Construction Site Accident Law
New York Construction Injury Attorney
Construction site accidents happen often and can be devastating to a construction worker and his family. The worker is often the bread-winner for the family and dependent upon his union or non union wages from his work at a construction site. The Labor Laws pertaining to construction sites are very strict in New York and are there to protect construction workers against unsafe construction practices.
Did you know that if you, as a construction worker, fall from a height, that the owner of the building and the general contractor may, in many instances, be strictly liable to you for the accident and your injuries, regardless whether you were also at fault in the accident?
Labor Law 240 was specifically designed to protect workers required to work at a height from elevation related injuries, and holds owners and contractors strictly liable to you. Typical cases falling under Labor Law 240 are ladder and scaffold accidents. See below. There are other laws such as Labor Law 241(6) and 200 which also dictate what equipment should be provided to a construction worker and the manner in which jobs are done safely, whether its structural work, electrical work, carpentry work, plumbing work or any type of construction at a site.
Construction Site Ladder Accidents
Ladder or scaffold accidents are among the most common causes of workplace injury and death in New York, particularly at construction sites. Whenever construction workers need to work at heights above ground level or a lower structural level, the risk of injury or death significantly increases. Specific laws and rules have been enacted in order to protect construction workers who are required to work at heights. These laws mandate that certain types of ladders or scaffolds be used for a given job and they also mandate how those safety devices are to be properly utilized.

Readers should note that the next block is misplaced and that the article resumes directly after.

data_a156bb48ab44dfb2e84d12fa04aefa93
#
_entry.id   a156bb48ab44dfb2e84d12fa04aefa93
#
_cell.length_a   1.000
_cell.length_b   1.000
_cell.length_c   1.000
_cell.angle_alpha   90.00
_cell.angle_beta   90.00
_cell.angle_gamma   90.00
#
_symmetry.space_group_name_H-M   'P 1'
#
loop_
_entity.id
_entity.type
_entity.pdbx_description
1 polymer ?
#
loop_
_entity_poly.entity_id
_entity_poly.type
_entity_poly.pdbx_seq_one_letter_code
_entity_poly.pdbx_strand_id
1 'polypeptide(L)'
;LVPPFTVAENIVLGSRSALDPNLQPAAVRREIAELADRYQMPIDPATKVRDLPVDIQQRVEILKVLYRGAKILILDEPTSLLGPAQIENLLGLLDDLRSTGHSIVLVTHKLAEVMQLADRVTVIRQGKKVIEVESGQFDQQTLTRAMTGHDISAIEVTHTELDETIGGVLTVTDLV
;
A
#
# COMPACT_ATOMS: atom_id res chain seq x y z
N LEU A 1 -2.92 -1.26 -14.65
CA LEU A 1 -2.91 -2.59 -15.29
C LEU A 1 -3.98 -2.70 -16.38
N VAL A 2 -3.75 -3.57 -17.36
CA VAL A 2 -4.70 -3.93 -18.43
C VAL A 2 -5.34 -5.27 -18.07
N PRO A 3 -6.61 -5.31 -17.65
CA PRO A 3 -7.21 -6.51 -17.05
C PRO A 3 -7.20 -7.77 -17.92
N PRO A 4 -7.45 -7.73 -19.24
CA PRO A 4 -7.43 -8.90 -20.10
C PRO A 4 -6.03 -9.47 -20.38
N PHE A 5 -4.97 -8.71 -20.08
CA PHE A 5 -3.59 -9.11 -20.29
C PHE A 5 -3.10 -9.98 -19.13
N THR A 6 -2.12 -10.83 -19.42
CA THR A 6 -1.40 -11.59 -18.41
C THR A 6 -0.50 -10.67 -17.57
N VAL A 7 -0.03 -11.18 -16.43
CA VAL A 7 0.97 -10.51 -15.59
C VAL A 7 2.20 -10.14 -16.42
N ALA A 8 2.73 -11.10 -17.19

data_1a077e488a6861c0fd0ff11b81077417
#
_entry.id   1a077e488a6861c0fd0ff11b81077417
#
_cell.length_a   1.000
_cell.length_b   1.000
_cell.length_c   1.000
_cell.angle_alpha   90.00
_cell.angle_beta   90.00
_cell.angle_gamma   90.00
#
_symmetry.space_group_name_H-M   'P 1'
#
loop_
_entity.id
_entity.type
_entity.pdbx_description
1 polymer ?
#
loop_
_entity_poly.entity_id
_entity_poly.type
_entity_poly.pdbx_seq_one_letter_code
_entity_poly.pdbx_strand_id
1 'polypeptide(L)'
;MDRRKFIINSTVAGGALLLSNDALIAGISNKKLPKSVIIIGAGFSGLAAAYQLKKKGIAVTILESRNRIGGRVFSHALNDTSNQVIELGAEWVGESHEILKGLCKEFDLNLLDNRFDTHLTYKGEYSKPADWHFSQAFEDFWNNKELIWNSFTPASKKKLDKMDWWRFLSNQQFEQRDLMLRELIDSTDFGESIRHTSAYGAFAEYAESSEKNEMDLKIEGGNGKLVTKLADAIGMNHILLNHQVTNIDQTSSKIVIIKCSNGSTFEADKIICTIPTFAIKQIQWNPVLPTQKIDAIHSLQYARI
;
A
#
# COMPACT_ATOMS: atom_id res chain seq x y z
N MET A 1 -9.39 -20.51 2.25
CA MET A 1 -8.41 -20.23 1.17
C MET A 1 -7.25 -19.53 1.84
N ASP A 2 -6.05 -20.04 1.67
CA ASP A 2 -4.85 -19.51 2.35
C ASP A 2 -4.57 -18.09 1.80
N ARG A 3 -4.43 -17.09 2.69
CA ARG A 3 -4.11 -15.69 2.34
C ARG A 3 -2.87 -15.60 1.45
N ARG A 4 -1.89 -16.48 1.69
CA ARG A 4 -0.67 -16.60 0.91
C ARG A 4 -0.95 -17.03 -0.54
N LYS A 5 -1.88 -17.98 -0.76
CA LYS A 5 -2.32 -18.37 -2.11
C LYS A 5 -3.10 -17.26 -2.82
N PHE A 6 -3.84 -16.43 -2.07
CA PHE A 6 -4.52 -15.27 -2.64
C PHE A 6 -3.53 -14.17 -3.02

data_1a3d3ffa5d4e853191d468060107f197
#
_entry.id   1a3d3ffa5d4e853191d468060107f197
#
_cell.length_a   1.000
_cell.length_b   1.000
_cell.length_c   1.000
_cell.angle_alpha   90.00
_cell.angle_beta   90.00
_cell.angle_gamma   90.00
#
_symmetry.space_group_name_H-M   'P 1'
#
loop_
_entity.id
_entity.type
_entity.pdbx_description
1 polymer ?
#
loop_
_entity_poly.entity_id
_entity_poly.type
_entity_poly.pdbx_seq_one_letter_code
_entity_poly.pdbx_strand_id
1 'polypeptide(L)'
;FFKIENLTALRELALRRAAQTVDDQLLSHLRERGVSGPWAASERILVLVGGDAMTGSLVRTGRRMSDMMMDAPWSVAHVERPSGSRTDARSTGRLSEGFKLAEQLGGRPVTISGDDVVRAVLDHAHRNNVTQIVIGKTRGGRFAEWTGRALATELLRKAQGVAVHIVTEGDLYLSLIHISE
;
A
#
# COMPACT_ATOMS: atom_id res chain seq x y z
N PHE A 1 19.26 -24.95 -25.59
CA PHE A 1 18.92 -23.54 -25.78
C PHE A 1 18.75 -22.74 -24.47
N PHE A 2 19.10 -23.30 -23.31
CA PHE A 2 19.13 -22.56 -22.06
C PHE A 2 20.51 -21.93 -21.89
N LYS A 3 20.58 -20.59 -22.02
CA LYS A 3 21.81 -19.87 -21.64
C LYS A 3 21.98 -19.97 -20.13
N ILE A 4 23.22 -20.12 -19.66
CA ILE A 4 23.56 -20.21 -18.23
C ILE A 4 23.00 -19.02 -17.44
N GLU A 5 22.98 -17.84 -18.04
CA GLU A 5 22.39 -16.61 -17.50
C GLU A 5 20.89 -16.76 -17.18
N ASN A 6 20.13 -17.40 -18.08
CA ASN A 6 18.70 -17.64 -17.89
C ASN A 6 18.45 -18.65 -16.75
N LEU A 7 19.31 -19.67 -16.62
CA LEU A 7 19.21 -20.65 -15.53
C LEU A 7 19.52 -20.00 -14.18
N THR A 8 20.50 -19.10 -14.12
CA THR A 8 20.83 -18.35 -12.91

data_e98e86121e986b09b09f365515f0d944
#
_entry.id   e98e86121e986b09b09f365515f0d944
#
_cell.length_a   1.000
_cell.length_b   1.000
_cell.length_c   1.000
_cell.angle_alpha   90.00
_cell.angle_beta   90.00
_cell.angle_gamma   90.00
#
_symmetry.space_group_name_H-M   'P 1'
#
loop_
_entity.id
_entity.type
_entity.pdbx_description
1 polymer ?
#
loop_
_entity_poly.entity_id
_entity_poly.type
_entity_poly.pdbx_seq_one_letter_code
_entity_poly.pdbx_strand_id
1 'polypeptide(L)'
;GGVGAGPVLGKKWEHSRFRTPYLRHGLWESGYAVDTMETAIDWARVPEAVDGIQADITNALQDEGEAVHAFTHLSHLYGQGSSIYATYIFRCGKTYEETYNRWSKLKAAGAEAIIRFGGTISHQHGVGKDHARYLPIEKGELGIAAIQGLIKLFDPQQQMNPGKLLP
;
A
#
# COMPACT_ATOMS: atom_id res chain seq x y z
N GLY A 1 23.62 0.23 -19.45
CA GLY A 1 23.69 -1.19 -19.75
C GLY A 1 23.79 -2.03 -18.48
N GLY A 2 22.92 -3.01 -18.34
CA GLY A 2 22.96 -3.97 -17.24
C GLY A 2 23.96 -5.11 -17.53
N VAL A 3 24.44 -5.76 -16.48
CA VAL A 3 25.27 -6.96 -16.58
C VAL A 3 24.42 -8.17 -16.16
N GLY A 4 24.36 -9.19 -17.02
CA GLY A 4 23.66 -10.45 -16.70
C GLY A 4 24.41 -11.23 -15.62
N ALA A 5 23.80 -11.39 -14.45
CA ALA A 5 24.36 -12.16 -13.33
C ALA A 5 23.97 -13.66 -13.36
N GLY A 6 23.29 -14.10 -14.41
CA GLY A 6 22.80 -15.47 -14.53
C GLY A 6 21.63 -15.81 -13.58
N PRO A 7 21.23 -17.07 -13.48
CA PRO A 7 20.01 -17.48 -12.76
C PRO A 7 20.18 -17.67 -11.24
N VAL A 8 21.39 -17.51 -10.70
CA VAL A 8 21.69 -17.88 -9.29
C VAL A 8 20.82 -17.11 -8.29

Accidents often happen when the wrong type of ladder (or example A-frame versus extension) or scaffold is used. New York law places the responsibility on both the building owner and the General Contractor at a construction site to insure that you, a construction site worker, are given the proper ladders or other safety equipment to perform your jobs safely and that the equipment is used properly (someone holding the base of the ladder in certain instances for example) and maintained properly (the rubber feet are in good working order for example). In other words, the law requires an owner and general contractor at a construction site insure that the ladders are not defectively maintained, placed or operated.
Finally, there are different type of ladders or lifts that can be used on a job site, such as A-Frame ladders, step ladders, platform ladders, extension ladders with rubber or metal feet, rolling safety ladders, scissor lifts, and scaffolds. You, the law holds owners and general contractors liable if you, as a construction worker, are not trained in the proper use and placement of such equipment.
Construction Site Accident Case Result of NA Law
For example, the Law Office of Natascia Ayers recently represented a plumber hired to dismantle metal pipes from a ceiling on a renovation project. An A-frame ladder was provided and while dismantling an end cap to one of the pipes, which was wedged on tightly, the end cap snapped causing the worker to lose his balance and fall directly onto his feet, badly fracturing both his ankles. Ms. Ayers argued that the worker should have been provided a scissor lift with guard rails for the job because it was foreseeable that the job would require him to use great force, pushing and pulling on the pipes to dismantle them, and had a scissor lift been provided, he would not have fallen to the ground. Ms. Ayers successfully secured multi million dollars in compensation for his horrible injuries.
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